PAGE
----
Amazon to open physical retail store by year's end

By on February 7, 2012, 12:30 PM

Amazon is planning to open a brick-and-mortar store in the Seattle area by the end of the year. The company plans to test the retail waters by stocking Amazon Exclusives as well as e-readers and tablets in the boutique shop, according to sources close to the situation as reported by Good E-Reader.

The sources noted that Amazon is planning a smaller boutique style shop rather than a massive retail store. In addition to selling Kindle e-Readers and Fire tablets, the shop will also stock accessories likes screen protectors, cases and USB adapters. The company is also planning to sell physical copies of books written under their newly formed publishing division – titles that rivals like Indigo, Books-A-Million and Barnes and Noble refuse to offer.

The e-commerce giant has already contracted the layout of the retail store using a shell company to avoid detection by the competition. This is similar to the process that most large companies use when submitting products to the FCC for regulatory approval. Rumors suggest the firm is based in Germany but a specific name wasn’t mentioned.

If successful, Amazon would likely want to expand to other locations but not before some critical tax planning. Amazon has been at the center of debate for some time because they only charge sales tax to buyers if they have a physical distribution center in the buyer’s home state. Recent estimates by the National Governors Association peg potential online sales tax revenue at about $22 billion.




User Comments: 10

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Cerf Cerf said:

Lol, amazon should have done that 10 years ago! Well, either way, they'll most likely succeed.

tipstir tipstir, TS Ambassador, said:

Better to order from them online than to go to their store. Of course Amazon started from a garage selling books then online books.. Can't see why the need to open B&M is so important for them.

Vrmithrax Vrmithrax, TechSpot Paladin, said:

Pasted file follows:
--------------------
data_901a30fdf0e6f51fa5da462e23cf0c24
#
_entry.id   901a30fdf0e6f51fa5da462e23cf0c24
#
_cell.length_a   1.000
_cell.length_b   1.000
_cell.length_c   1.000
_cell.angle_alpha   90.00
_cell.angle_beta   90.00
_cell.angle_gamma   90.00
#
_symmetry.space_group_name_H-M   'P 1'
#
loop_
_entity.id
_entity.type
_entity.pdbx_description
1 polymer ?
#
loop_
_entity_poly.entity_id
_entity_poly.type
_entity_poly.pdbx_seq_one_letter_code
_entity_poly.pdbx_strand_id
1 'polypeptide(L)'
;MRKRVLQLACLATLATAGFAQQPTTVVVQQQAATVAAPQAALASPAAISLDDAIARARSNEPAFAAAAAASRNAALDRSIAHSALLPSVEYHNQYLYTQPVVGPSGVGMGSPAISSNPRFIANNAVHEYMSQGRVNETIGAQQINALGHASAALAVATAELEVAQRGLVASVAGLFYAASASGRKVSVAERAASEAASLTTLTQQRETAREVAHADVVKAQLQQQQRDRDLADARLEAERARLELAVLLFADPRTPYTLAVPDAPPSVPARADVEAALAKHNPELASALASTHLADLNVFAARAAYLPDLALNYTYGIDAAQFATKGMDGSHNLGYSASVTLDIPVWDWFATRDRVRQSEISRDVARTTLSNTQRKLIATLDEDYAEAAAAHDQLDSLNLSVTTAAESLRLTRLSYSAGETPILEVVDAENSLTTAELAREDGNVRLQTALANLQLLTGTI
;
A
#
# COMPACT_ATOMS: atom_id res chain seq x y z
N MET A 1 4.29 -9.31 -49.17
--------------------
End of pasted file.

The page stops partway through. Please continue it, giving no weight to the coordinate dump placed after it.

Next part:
I think this type of storefront only really makes sense now for Amazon. The products and selection were too widely varied, with many just drop-shipped from other suppliers, to make having a storefront feasible in the past. But now, with the Kindles, Amazon has an actual product line to tailor a small store around. Coupled with the exclusive titles only available through them, of course. But, make no mistake, this storefront is all about promoting and selling those Kindles, to reap the long-term media sales...

Which makes me wonder... With Amazon selling Kindles at such slim (or zero) margins, relying on the ongoing media sales to recoup costs, what metric will they use to measure the "success" of a storefront?

LinkedKube LinkedKube, TechSpot Project Baby, said:

Vrmithrax said:

I think this type of storefront only really makes sense now for Amazon. The products and selection were too widely varied, with many just drop-shipped from other suppliers, to make having a storefront feasible in the past. But now, with the Kindles, Amazon has an actual product line to tailor a small store around. Coupled with the exclusive titles only available through them, of course. But, make no mistake, this storefront is all about promoting and selling those Kindles, to reap the long-term media sales...

Which makes me wonder... With Amazon selling Kindles at such slim (or zero) margins, relying on the ongoing media sales to recoup costs, what metric will they use to measure the "success" of a storefront?

You can rent out a broom closet in a mall to sell kindles....

yRaz yRaz said:

I wonder if they will offer in store discounts to those who pay for Amazon Prime

Scshadow said:

This doesn't make any sense to me, isn't the point of having an online store is to reduce overhead by not having to deal with retail BS?

tonylukac said:

Didn't take a lesson from Best Buy, which is failing at its B&M stores.

Guest said:

I don't really understand this move. Amazon's success has reduced or removed other physical store retailers, so why do they now want to get into that game?

MilwaukeeMike said:

Look at Apple... their stores are successful, but there's really no reason for them. They want to expand the Amazon brand, probably because the Kindle is the first of many products they plan to release.

It does sound a little silly though.... like the bike fad with fixies. You're purposely dealing with a problem we've got a solution for. I guess it makes you 'cool'.

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